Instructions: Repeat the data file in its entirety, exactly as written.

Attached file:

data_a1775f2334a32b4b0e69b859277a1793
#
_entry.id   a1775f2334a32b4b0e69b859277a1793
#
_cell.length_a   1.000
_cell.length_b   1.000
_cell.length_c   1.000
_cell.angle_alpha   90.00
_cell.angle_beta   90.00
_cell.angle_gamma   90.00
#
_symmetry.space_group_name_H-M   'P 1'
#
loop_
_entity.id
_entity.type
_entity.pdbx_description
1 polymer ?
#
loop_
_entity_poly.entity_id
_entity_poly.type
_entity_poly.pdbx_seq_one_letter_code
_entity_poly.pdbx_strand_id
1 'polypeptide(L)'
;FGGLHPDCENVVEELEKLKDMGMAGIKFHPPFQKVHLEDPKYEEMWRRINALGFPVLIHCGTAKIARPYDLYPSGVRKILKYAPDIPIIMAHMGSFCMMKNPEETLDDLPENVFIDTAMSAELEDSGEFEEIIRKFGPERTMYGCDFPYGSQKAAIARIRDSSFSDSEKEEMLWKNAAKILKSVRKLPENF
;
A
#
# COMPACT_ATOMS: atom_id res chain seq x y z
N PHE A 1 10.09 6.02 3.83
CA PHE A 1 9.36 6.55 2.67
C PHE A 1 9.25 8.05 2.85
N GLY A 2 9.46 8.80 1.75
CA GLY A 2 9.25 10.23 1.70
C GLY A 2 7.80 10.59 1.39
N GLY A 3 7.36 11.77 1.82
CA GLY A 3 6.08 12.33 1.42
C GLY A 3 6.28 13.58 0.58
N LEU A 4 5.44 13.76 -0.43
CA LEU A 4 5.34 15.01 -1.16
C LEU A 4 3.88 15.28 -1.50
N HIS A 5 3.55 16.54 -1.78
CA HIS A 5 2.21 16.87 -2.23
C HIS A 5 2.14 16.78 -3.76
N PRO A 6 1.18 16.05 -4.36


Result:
data_a1775f2334a32b4b0e69b859277a1793
#
_entry.id   a1775f2334a32b4b0e69b859277a1793
#
_cell.length_a   1.000
_cell.length_b   1.000
_cell.length_c   1.000
_cell.angle_alpha   90.00
_cell.angle_beta   90.00
_cell.angle_gamma   90.00
#
_symmetry.space_group_name_H-M   'P 1'
#
loop_
_entity.id
_entity.type
_entity.pdbx_description
1 polymer ?
#
loop_
_entity_poly.entity_id
_entity_poly.type
_entity_poly.pdbx_seq_one_letter_code
_entity_poly.pdbx_strand_id
1 'polypeptide(L)'
;FGGLHPDCENVVEELEKLKDMGMAGIKFHPPFQKVHLEDPKYEEMWRRINALGFPVLIHCGTAKIARPYDLYPSGVRKILKYAPDIPIIMAHMGSFCMMKNPEETLDDLPENVFIDTAMSAELEDSGEFEEIIRKFGPERTMYGCDFPYGSQKAAIARIRDSSFSDSEKEEMLWKNAAKILKSVRKLPENF
;
A
#
# COMPACT_ATOMS: atom_id res chain seq x y z
N PHE A 1 10.09 6.02 3.83
CA PHE A 1 9.36 6.55 2.67
C PHE A 1 9.25 8.05 2.85
N GLY A 2 9.46 8.80 1.75
CA GLY A 2 9.25 10.23 1.70
C GLY A 2 7.80 10.59 1.39
N GLY A 3 7.36 11.77 1.82
CA GLY A 3 6.08 12.33 1.42
C GLY A 3 6.28 13.58 0.58
N LEU A 4 5.44 13.76 -0.43
CA LEU A 4 5.34 15.01 -1.16
C LEU A 4 3.88 15.28 -1.50
N HIS A 5 3.55 16.54 -1.78
CA HIS A 5 2.21 16.87 -2.23
C HIS A 5 2.14 16.78 -3.76
N PRO A 6 1.18 16.05 -4.36